Rodgers’s affidavit and testimony were not to the effect that her failure to file an answer was only because she lacked an understanding of the citation. They were to the effect that based on her prior experiences with the court system and her contacts with CPS, she believed no action on her part was necessary for her interests to be protected and for an attorney to be appointed for her without further action on her part. Those experiences and Rodgers’s stated beliefs based on those experiences, together with the uncontroverted facts as to actions Rodgers took—staying in regular contact with the caseworker about the progress of the case, writing her children, inquiring regularly about the children—when taken as true, negate the element of conscious indifference to proceedings designed to terminate the parent-child relationship between Rodgers and her children. See Evans, 889 S.W.2d at 269.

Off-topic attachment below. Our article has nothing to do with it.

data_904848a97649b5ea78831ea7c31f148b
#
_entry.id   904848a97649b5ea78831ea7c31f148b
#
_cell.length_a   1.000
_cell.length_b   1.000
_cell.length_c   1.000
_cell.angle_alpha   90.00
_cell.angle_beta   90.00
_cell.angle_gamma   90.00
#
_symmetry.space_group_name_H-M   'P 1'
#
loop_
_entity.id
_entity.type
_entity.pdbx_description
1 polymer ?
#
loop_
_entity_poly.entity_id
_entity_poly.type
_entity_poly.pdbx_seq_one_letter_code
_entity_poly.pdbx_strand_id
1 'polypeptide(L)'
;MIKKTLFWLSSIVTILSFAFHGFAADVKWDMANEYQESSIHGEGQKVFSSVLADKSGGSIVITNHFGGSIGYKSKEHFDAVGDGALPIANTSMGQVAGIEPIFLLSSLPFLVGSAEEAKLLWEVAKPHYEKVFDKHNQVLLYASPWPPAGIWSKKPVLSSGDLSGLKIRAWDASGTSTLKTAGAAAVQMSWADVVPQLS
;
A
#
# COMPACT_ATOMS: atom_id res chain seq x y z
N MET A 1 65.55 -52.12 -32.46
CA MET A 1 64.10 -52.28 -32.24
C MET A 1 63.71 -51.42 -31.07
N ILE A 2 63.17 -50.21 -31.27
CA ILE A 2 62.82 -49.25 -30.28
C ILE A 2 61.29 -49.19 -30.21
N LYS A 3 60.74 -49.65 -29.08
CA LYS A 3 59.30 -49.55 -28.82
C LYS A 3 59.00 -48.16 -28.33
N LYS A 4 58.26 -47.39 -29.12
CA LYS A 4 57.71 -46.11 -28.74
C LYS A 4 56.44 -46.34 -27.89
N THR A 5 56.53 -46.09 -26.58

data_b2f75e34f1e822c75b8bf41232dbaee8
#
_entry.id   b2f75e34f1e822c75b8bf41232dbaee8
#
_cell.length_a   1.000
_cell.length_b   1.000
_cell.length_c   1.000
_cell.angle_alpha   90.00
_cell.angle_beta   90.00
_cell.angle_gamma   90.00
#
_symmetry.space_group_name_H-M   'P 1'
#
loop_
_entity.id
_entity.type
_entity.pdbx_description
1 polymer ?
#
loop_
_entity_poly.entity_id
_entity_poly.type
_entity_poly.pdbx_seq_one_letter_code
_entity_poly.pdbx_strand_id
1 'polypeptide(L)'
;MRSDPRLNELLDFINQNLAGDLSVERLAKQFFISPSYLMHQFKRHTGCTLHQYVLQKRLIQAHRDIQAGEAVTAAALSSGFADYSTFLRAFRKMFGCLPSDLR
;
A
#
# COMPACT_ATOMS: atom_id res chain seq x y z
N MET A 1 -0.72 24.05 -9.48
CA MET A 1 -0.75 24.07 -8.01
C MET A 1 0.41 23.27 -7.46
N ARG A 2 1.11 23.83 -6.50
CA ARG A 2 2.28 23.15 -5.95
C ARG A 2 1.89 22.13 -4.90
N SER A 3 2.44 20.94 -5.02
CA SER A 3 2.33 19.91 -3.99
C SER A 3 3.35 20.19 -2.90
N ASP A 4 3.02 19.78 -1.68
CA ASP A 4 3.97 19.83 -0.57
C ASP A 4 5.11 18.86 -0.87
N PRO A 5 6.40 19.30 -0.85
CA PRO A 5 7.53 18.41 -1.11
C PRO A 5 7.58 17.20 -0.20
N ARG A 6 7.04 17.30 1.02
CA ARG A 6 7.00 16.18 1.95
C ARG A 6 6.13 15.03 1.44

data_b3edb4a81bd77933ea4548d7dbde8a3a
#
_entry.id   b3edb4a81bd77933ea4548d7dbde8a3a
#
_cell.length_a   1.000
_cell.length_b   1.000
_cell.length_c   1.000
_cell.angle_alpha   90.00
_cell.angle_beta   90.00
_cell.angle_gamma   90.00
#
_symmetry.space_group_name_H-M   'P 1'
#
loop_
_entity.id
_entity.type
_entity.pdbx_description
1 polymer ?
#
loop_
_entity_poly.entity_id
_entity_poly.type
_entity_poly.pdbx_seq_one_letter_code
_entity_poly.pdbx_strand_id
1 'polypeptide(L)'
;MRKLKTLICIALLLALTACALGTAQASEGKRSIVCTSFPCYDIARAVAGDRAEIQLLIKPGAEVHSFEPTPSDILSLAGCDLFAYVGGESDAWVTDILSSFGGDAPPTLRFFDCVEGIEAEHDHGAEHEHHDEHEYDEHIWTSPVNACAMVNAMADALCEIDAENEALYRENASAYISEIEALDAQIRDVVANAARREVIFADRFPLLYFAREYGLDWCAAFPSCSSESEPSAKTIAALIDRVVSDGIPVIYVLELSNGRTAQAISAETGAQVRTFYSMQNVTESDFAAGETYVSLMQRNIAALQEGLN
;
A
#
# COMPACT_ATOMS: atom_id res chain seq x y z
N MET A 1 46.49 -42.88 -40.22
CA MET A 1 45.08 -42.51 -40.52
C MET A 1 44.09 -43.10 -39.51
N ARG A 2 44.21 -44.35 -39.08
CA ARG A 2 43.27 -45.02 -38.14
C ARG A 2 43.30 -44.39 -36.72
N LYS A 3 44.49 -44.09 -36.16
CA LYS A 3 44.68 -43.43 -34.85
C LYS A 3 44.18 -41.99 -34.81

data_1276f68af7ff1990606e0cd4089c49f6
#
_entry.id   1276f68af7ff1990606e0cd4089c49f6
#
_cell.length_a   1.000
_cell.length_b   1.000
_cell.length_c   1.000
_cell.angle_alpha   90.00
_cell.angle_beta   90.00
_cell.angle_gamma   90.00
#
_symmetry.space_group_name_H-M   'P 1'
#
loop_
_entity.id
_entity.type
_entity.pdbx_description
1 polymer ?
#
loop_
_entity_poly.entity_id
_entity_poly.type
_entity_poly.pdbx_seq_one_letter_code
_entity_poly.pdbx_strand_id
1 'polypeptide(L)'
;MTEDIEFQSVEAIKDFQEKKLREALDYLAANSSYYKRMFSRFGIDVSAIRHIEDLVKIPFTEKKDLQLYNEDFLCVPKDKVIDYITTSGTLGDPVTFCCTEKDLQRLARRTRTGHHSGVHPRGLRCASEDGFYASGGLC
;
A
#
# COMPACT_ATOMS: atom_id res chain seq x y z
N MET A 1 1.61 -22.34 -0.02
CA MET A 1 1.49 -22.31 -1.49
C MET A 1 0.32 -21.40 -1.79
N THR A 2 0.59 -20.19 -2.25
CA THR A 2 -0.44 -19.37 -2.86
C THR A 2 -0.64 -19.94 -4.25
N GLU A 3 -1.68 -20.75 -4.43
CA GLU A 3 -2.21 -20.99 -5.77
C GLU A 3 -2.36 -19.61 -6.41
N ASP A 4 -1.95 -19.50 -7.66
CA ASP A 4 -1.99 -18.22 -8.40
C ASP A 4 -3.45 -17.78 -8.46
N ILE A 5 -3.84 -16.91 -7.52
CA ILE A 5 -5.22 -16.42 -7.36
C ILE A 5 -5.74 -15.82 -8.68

In order to be entitled to a new trial, Rodgers also must have set up a meritorious defense and shown that her motion was filed at such time that the granting of a new trial would not result in delay or otherwise injure the plaintiff. See id. at 270; Craddock, 133 S.W.2d at 126. Because the court of appeals concluded that Rodgers failed to meet the first Craddock requirement, it did not consider whether she met the other Craddock factors. As this is an accelerated appeal, we will consider these legal issues rather than remand the case for the court of appeals to consider them. Tex. R. App. P. 53.4; see Tex. Fam. Code § 109.002.